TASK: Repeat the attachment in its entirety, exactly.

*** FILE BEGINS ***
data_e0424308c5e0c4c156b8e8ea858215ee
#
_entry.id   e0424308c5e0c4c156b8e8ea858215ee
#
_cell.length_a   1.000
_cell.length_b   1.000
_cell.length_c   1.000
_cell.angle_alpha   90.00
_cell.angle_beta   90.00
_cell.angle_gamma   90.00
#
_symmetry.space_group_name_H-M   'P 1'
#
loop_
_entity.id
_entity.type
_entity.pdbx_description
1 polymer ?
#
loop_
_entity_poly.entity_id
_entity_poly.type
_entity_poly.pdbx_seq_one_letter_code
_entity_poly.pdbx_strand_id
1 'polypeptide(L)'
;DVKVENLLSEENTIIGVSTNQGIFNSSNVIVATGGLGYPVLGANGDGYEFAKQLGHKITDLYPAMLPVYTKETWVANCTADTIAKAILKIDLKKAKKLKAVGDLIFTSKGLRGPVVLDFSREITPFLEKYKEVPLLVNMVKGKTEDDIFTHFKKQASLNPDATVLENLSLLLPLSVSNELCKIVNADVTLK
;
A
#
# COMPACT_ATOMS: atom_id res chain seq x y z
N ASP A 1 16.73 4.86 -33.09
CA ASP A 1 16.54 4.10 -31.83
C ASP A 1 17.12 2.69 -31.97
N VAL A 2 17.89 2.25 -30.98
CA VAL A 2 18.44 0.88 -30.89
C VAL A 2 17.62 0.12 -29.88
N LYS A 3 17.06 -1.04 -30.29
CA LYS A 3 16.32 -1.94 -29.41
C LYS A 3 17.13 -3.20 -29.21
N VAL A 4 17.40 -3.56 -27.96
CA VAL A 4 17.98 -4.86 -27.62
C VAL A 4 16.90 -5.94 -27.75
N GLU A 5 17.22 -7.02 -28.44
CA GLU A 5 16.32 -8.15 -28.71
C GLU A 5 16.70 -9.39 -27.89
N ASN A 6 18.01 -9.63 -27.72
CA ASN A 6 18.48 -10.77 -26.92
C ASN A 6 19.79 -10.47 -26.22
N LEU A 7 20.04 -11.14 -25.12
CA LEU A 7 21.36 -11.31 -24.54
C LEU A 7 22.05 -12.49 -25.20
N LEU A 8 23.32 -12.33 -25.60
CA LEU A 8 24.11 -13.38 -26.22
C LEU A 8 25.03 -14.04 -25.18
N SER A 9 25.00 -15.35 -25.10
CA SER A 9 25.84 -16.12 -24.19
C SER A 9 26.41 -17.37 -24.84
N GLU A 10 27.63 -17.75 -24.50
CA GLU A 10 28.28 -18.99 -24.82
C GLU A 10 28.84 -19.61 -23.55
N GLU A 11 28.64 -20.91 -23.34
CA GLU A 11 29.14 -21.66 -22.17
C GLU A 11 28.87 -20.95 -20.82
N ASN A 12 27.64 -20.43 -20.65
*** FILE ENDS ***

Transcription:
data_e0424308c5e0c4c156b8e8ea858215ee
#
_entry.id   e0424308c5e0c4c156b8e8ea858215ee
#
_cell.length_a   1.000
_cell.length_b   1.000
_cell.length_c   1.000
_cell.angle_alpha   90.00
_cell.angle_beta   90.00
_cell.angle_gamma   90.00
#
_symmetry.space_group_name_H-M   'P 1'
#
loop_
_entity.id
_entity.type
_entity.pdbx_description
1 polymer ?
#
loop_
_entity_poly.entity_id
_entity_poly.type
_entity_poly.pdbx_seq_one_letter_code
_entity_poly.pdbx_strand_id
1 'polypeptide(L)'
;DVKVENLLSEENTIIGVSTNQGIFNSSNVIVATGGLGYPVLGANGDGYEFAKQLGHKITDLYPAMLPVYTKETWVANCTADTIAKAILKIDLKKAKKLKAVGDLIFTSKGLRGPVVLDFSREITPFLEKYKEVPLLVNMVKGKTEDDIFTHFKKQASLNPDATVLENLSLLLPLSVSNELCKIVNADVTLK
;
A
#
# COMPACT_ATOMS: atom_id res chain seq x y z
N ASP A 1 16.73 4.86 -33.09
CA ASP A 1 16.54 4.10 -31.83
C ASP A 1 17.12 2.69 -31.97
N VAL A 2 17.89 2.25 -30.98
CA VAL A 2 18.44 0.88 -30.89
C VAL A 2 17.62 0.12 -29.88
N LYS A 3 17.06 -1.04 -30.29
CA LYS A 3 16.32 -1.94 -29.41
C LYS A 3 17.13 -3.20 -29.21
N VAL A 4 17.40 -3.56 -27.96
CA VAL A 4 17.98 -4.86 -27.62
C VAL A 4 16.90 -5.94 -27.75
N GLU A 5 17.22 -7.02 -28.44
CA GLU A 5 16.32 -8.15 -28.71
C GLU A 5 16.70 -9.39 -27.89
N ASN A 6 18.01 -9.63 -27.72
CA ASN A 6 18.48 -10.77 -26.92
C ASN A 6 19.79 -10.47 -26.22
N LEU A 7 20.04 -11.14 -25.12
CA LEU A 7 21.36 -11.31 -24.54
C LEU A 7 22.05 -12.49 -25.20
N LEU A 8 23.32 -12.33 -25.60
CA LEU A 8 24.11 -13.38 -26.22
C LEU A 8 25.03 -14.04 -25.18
N SER A 9 25.00 -15.35 -25.10
CA SER A 9 25.84 -16.12 -24.19
C SER A 9 26.41 -17.37 -24.84
N GLU A 10 27.63 -17.75 -24.50
CA GLU A 10 28.28 -18.99 -24.82
C GLU A 10 28.84 -19.61 -23.55
N GLU A 11 28.64 -20.91 -23.34
CA GLU A 11 29.14 -21.66 -22.17
C GLU A 11 28.87 -20.95 -20.82
N ASN A 12 27.64 -20.43 -20.65